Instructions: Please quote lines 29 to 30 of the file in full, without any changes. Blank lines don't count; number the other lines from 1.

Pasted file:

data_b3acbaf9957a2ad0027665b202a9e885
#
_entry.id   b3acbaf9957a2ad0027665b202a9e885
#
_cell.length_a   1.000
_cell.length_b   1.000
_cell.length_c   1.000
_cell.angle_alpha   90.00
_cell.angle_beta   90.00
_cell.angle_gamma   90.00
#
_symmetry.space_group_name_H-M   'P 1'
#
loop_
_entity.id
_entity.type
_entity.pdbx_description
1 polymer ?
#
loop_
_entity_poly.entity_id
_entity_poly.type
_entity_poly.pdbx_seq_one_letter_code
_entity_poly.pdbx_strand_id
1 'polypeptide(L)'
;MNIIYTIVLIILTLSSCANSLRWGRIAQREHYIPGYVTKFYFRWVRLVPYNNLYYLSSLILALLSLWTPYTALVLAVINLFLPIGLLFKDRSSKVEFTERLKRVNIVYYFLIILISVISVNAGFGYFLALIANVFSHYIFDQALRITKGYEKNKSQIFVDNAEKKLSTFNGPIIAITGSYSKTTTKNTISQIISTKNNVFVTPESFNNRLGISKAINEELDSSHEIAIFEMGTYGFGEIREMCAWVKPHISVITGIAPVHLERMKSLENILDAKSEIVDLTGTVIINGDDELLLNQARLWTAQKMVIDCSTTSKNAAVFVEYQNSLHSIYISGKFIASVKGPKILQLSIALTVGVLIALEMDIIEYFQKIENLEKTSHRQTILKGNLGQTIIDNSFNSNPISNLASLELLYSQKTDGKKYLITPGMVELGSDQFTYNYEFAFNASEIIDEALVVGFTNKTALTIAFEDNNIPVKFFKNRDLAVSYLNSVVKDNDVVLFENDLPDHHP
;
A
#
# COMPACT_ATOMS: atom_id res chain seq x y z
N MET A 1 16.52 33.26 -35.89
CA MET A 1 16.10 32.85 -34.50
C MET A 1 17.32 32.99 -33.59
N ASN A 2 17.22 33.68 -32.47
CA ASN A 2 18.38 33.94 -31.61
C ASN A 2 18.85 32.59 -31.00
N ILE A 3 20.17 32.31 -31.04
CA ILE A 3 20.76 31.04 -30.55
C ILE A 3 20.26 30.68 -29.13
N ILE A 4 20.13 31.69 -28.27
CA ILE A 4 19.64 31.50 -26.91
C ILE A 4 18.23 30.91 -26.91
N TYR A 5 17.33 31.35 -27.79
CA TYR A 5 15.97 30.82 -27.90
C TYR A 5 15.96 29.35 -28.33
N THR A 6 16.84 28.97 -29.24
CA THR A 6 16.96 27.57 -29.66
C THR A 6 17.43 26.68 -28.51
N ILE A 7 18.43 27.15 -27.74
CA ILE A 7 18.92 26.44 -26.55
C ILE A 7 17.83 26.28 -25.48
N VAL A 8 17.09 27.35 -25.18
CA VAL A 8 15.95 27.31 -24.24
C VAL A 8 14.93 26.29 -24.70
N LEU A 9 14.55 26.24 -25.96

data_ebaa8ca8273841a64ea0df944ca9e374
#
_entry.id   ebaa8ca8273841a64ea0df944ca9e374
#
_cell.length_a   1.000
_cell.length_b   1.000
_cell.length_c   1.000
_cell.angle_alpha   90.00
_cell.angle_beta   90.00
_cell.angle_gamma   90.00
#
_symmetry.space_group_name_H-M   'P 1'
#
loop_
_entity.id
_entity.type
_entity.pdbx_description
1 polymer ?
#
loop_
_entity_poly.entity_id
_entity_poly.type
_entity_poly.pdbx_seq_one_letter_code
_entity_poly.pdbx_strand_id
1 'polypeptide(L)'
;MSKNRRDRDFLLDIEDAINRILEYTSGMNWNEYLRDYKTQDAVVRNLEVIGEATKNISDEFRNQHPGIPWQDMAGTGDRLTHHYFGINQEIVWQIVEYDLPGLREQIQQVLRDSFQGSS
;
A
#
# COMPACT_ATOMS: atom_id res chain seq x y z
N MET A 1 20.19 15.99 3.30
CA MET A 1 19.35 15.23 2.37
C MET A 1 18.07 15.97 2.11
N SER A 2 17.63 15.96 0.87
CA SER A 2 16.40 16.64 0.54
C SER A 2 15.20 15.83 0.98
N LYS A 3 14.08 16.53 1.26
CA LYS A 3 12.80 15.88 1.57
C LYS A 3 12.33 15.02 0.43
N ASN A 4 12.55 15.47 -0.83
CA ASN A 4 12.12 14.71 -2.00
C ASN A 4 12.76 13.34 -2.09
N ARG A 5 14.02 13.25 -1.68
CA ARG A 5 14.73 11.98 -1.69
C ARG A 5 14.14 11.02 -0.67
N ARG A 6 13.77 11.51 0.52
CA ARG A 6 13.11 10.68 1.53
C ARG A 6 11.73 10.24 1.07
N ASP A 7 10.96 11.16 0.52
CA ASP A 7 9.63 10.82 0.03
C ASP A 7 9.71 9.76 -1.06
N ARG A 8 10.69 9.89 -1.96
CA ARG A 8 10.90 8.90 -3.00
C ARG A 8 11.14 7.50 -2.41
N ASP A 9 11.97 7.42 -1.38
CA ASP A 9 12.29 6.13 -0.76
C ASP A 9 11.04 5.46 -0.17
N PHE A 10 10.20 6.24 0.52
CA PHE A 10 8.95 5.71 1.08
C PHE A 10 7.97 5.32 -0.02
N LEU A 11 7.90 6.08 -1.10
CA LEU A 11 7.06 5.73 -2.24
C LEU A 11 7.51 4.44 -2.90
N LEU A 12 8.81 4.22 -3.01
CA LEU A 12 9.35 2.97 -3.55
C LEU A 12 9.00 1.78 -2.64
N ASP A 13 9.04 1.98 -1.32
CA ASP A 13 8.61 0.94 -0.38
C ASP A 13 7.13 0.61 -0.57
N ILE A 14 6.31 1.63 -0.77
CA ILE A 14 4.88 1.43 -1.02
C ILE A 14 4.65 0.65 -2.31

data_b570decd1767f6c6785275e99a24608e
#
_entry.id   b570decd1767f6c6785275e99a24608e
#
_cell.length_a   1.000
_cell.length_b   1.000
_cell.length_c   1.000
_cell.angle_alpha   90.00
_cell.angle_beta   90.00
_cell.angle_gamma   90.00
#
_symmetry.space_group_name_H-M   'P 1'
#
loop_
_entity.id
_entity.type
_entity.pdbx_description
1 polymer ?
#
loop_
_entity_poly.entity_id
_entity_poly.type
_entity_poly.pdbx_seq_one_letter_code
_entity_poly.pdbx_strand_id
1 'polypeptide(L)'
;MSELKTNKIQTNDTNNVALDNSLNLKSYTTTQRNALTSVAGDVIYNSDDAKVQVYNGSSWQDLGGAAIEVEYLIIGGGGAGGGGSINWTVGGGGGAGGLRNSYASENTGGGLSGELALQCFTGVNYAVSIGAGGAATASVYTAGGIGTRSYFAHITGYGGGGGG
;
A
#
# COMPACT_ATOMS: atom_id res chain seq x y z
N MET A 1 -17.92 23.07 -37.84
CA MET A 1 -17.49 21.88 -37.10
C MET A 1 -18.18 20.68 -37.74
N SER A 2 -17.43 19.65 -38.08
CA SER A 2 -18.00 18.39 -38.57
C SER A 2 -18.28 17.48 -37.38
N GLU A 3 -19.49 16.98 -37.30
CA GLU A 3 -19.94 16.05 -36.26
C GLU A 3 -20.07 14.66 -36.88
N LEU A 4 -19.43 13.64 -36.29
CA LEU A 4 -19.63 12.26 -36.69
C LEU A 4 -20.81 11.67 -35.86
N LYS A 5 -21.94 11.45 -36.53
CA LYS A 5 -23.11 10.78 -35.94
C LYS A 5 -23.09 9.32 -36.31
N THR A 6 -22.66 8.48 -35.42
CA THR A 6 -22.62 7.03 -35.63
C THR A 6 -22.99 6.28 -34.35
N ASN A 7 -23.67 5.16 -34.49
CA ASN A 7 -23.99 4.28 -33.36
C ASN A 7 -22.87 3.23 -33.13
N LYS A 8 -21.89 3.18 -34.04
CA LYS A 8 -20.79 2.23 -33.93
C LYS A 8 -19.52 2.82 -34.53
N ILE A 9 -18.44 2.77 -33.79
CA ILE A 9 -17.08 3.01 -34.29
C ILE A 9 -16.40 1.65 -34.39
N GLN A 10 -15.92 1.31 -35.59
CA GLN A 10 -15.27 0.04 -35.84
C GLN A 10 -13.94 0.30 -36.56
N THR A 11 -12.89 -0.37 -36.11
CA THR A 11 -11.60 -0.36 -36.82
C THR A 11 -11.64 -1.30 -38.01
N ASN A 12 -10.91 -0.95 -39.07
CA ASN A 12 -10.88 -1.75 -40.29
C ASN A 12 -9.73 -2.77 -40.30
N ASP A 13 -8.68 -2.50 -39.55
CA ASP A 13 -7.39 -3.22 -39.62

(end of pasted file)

#
# COMPACT_ATOMS: atom_id res chain seq x y z